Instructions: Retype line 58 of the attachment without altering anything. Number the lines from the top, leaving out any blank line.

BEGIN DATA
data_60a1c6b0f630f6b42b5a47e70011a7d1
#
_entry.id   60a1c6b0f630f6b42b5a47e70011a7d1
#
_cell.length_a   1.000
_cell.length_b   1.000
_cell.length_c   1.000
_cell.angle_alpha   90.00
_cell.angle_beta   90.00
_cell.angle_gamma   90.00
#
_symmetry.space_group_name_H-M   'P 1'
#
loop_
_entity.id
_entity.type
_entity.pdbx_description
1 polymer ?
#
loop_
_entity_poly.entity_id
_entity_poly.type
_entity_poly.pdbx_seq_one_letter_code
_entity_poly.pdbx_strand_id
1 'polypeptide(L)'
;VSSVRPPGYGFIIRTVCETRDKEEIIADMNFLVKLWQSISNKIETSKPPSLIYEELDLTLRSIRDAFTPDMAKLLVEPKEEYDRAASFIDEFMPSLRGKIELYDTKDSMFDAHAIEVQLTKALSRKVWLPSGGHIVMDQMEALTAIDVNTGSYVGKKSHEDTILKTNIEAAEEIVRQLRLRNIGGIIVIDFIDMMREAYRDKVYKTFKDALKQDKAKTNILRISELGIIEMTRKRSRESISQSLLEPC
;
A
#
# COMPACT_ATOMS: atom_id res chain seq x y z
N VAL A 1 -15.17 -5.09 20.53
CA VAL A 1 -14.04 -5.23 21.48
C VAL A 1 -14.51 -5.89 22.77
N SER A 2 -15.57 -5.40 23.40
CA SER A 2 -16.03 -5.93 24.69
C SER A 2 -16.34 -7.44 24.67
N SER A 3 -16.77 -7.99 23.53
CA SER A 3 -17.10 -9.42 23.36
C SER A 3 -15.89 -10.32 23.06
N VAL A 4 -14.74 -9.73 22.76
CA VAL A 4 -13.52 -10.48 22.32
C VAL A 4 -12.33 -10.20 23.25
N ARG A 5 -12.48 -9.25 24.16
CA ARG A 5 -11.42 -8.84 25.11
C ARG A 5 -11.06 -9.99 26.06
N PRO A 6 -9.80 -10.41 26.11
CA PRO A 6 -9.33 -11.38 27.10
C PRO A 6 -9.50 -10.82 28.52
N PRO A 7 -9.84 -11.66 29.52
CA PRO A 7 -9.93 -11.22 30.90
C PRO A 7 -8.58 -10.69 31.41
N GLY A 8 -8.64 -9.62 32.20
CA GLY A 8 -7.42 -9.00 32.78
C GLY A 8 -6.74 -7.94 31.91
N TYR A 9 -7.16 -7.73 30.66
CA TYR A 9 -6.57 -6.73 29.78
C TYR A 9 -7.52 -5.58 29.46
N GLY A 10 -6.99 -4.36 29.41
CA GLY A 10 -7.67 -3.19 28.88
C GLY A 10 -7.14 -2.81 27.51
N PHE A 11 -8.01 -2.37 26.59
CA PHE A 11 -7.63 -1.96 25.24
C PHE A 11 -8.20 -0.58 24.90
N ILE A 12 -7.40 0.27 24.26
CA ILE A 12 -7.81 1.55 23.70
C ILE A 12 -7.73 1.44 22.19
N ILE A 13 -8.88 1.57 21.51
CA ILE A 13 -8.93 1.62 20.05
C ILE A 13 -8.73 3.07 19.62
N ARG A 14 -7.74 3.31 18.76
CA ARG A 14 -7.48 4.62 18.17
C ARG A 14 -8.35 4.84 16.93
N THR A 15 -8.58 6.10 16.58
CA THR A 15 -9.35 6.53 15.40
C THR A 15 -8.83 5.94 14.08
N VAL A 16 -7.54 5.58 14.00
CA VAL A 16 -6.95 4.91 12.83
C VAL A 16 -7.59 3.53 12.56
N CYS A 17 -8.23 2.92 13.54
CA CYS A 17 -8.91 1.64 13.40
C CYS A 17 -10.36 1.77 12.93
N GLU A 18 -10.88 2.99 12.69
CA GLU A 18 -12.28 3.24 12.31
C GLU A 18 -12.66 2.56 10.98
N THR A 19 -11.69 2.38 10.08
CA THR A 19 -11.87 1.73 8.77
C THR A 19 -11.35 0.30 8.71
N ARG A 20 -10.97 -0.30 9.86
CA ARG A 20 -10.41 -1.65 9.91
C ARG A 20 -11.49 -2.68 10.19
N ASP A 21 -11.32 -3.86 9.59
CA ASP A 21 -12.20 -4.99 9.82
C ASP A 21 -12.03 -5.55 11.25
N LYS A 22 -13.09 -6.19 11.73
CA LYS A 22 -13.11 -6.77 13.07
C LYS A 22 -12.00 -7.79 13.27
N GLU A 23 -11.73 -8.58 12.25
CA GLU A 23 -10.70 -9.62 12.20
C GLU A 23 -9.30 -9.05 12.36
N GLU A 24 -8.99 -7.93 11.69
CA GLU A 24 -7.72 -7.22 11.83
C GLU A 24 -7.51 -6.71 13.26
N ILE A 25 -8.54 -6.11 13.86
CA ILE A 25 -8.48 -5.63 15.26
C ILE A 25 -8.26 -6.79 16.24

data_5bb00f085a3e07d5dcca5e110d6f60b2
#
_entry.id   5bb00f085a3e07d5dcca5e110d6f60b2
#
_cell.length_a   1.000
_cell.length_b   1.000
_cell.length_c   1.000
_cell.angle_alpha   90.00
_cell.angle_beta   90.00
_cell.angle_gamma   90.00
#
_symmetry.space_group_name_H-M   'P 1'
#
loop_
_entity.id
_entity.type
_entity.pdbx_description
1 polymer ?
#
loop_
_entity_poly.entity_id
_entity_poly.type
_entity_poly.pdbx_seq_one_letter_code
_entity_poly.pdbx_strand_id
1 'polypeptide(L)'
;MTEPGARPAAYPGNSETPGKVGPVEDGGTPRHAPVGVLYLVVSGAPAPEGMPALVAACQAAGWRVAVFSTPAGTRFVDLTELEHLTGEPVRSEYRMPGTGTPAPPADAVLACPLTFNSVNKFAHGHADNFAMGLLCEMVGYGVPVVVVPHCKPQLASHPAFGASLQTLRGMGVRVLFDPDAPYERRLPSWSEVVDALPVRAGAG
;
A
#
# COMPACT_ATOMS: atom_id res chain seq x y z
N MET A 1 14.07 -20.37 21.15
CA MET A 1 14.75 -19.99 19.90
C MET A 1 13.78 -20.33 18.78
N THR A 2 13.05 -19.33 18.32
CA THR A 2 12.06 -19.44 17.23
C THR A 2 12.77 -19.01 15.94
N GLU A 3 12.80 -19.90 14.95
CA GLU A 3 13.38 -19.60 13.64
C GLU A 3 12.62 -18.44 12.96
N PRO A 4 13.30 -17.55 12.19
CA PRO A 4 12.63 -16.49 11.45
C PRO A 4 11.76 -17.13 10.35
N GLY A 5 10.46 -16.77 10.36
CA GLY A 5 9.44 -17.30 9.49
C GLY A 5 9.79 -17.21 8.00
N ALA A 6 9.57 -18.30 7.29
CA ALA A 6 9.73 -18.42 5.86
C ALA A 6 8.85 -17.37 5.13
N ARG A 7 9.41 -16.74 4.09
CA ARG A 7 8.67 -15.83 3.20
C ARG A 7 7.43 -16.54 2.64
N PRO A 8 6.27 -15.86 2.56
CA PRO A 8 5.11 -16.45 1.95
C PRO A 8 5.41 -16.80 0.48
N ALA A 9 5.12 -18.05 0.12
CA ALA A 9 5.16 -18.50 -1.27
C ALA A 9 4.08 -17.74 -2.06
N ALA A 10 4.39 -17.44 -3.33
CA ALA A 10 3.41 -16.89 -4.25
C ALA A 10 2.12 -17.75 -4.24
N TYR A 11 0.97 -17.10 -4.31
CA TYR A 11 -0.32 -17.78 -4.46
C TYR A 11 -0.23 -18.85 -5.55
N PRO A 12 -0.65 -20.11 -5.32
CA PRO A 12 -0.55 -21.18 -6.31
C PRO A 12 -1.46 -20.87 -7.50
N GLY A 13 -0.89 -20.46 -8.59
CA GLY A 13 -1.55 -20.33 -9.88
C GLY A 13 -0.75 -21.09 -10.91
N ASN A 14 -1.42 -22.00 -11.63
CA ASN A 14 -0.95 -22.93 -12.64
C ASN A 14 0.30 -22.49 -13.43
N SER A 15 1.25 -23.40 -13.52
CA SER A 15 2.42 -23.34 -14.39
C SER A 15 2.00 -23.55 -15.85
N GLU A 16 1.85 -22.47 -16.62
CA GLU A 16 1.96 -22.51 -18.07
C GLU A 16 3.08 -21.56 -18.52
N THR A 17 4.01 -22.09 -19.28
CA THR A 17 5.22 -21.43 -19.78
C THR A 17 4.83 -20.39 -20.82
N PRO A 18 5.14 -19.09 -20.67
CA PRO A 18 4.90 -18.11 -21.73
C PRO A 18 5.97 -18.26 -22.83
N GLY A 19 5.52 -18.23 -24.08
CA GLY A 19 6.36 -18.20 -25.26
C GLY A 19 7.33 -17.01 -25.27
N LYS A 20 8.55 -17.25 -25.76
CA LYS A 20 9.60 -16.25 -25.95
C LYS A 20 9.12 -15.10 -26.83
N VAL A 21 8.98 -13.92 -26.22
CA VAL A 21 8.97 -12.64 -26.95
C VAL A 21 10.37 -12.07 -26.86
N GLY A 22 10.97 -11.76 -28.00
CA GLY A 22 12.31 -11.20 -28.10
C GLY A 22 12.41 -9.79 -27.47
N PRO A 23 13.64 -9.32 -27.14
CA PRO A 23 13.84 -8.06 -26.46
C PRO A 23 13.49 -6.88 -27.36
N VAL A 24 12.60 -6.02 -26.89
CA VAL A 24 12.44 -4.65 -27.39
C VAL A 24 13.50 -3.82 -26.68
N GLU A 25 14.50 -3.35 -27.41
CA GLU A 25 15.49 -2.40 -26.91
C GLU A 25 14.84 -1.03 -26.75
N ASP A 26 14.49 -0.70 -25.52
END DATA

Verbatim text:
N GLY A 10 -6.99 -4.36 29.41